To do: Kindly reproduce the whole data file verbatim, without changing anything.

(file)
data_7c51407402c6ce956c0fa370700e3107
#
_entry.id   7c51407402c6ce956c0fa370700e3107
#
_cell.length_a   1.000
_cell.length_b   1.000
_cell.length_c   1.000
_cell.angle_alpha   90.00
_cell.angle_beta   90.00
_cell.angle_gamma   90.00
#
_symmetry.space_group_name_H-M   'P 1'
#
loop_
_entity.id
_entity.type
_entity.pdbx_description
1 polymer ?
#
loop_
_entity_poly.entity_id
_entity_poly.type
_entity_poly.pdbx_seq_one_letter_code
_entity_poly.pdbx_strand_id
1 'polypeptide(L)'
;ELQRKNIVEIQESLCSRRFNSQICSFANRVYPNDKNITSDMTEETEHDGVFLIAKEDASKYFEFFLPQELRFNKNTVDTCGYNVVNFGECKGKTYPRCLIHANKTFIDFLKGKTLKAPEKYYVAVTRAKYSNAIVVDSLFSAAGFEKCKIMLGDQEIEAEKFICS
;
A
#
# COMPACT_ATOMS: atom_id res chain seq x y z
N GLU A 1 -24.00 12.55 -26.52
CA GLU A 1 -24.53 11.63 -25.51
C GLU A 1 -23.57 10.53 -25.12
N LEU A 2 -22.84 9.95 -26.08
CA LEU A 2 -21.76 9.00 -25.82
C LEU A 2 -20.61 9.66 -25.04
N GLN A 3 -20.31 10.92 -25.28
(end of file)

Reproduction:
data_7c51407402c6ce956c0fa370700e3107
#
_entry.id   7c51407402c6ce956c0fa370700e3107
#
_cell.length_a   1.000
_cell.length_b   1.000
_cell.length_c   1.000
_cell.angle_alpha   90.00
_cell.angle_beta   90.00
_cell.angle_gamma   90.00
#
_symmetry.space_group_name_H-M   'P 1'
#
loop_
_entity.id
_entity.type
_entity.pdbx_description
1 polymer ?
#
loop_
_entity_poly.entity_id
_entity_poly.type
_entity_poly.pdbx_seq_one_letter_code
_entity_poly.pdbx_strand_id
1 'polypeptide(L)'
;ELQRKNIVEIQESLCSRRFNSQICSFANRVYPNDKNITSDMTEETEHDGVFLIAKEDASKYFEFFLPQELRFNKNTVDTCGYNVVNFGECKGKTYPRCLIHANKTFIDFLKGKTLKAPEKYYVAVTRAKYSNAIVVDSLFSAAGFEKCKIMLGDQEIEAEKFICS
;
A
#
# COMPACT_ATOMS: atom_id res chain seq x y z
N GLU A 1 -24.00 12.55 -26.52
CA GLU A 1 -24.53 11.63 -25.51
C GLU A 1 -23.57 10.53 -25.12
N LEU A 2 -22.84 9.95 -26.08
CA LEU A 2 -21.76 9.00 -25.82
C LEU A 2 -20.61 9.66 -25.04
N GLN A 3 -20.31 10.92 -25.28